Issue:  Vol. 44 / No. 48 / 27 November 2014
 
Loading...

Pride CEO discusses plans

NEWS


s.hemmelgarn@ebar.com

Earl Plante(Photo: Jane Philomen Cleland)
Print this Page
Send to a Friend
Share on Facebook
Share on Twitter
Share on MySpace!
ADVERTISMENT

The new head of the San Francisco LGBT Pride Parade and Celebration Committee has a lot of ideas for making Pride a year-round event.

"Pride is much more than just that weekend, that week, or that month," Earl Plante, 40, said, referring to the annual June celebration. Ideas include a speaker series and discussions on topics like marriage equality.

But first, Plante, the openly gay CEO of San Francisco Pride, said the group has to get through this year's festivities, which are planned for June 29-30.

Officials are "on target," Plante, who officially started the job December 17, said in a recent interview.

There's a lot to prepare for. San Francisco's Pride celebration is one of the world's largest, drawing hundreds of thousands of people to the city's streets every year. Since 1997, Pride has granted over $2.1 million to nonprofits through its community partner program. This year, the organization has a budget of about $1.7 million.

Much of that revenue comes from sponsorships. This year, Pride has budgeted $690,000 from sponsors. So far, more than $500,000 has been committed. Last year's sponsorship goal was about $500,000 to $600,000.

Plante said a lot of the money tends to come in May through July, and "we need the money more on the front end." Sponsors have been "very responsive" to that message, he said, and many have committed to increasing their support.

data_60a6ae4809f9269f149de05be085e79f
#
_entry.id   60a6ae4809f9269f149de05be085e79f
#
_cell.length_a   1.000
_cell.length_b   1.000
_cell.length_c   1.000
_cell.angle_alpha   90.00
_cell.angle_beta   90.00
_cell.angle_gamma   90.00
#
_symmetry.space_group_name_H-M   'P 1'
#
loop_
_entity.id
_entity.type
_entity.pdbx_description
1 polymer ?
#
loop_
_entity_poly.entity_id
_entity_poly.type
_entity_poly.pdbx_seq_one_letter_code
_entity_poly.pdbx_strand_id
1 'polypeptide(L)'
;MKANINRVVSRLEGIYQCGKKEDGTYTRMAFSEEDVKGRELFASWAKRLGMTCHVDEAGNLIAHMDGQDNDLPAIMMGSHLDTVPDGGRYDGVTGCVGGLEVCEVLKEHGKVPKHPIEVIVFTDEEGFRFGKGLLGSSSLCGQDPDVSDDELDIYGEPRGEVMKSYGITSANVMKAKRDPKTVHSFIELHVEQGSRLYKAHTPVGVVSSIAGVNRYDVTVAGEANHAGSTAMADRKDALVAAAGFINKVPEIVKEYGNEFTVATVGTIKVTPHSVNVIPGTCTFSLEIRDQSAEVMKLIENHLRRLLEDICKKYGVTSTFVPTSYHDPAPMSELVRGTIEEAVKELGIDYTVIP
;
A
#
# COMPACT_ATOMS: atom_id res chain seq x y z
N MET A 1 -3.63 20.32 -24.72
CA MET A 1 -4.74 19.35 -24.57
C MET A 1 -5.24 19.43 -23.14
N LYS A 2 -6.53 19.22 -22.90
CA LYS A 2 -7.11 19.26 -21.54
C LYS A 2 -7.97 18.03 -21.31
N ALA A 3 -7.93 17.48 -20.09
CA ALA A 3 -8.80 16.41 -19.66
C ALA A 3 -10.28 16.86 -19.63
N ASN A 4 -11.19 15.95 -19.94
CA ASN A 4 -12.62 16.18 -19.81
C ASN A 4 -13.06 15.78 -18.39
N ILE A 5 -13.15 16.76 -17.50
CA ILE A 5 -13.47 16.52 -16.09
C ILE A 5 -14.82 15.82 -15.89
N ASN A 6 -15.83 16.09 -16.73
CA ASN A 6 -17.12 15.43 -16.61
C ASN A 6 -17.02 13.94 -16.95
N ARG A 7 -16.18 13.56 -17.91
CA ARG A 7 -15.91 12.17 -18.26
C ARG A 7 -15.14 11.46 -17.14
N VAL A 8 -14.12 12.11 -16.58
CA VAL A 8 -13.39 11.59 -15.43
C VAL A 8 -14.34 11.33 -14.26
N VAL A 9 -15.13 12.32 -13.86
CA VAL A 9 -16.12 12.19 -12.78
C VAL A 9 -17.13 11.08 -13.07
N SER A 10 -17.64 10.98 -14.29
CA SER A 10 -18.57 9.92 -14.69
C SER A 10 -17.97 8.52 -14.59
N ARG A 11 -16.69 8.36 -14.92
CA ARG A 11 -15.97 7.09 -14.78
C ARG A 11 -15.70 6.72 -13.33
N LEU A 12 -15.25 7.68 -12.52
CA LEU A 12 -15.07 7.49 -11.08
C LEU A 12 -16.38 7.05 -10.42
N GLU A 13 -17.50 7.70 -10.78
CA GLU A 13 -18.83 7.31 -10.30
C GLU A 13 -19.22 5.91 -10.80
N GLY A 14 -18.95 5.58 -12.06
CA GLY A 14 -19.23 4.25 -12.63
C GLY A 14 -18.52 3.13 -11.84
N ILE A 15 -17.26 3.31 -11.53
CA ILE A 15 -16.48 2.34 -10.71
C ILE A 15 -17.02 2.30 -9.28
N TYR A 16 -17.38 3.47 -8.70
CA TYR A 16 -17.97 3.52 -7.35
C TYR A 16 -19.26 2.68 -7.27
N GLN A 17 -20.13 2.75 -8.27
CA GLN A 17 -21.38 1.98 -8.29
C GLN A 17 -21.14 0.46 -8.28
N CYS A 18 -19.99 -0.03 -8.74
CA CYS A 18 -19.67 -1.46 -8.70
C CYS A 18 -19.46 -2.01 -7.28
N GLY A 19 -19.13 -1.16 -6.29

Last year, the board decided to replace Executive Director Brendan Behan, a decision that caught many, including Behan, by surprise.

Behan became Pride's interim executive director in April 2011 and eventually gained the permanent position. The top post had been vacant since former Executive Director Amy Andre left in November 2010, just over a year after she started the job.

Soon after the 2010 celebration, several community partners complained that Pride had shortchanged them. In December 2010, the city controller's office revealed that the nonprofit was $225,000 in debt. As of September, most of that had been paid down.

The move to replace Behan seemed to be based on a desire for him to be an at-will employee, meaning the board could terminate him at any time.

"I honor Brendan's contributions to Pride," said Plante, whose contract is also at-will. Any issues there were around Behan's tenure "are in the past," and Plante indicated he plans to stay for a while.

"This is a dream job for me," he said during a January 11 interview with the Bay Area Reporter.

Plante has several years of experience in the nonprofit sector, including development and communications work. His most recent job before joining Pride was the Latino Commission on AIDS in New York. Plante wouldn't disclose his salary at Pride.

 

Possibilities outside June

At the time of the interview with Plante, he said he'd been meeting with people to get their input and "share my vision for the organization." A large part of that vision seems to include developing programming throughout the year.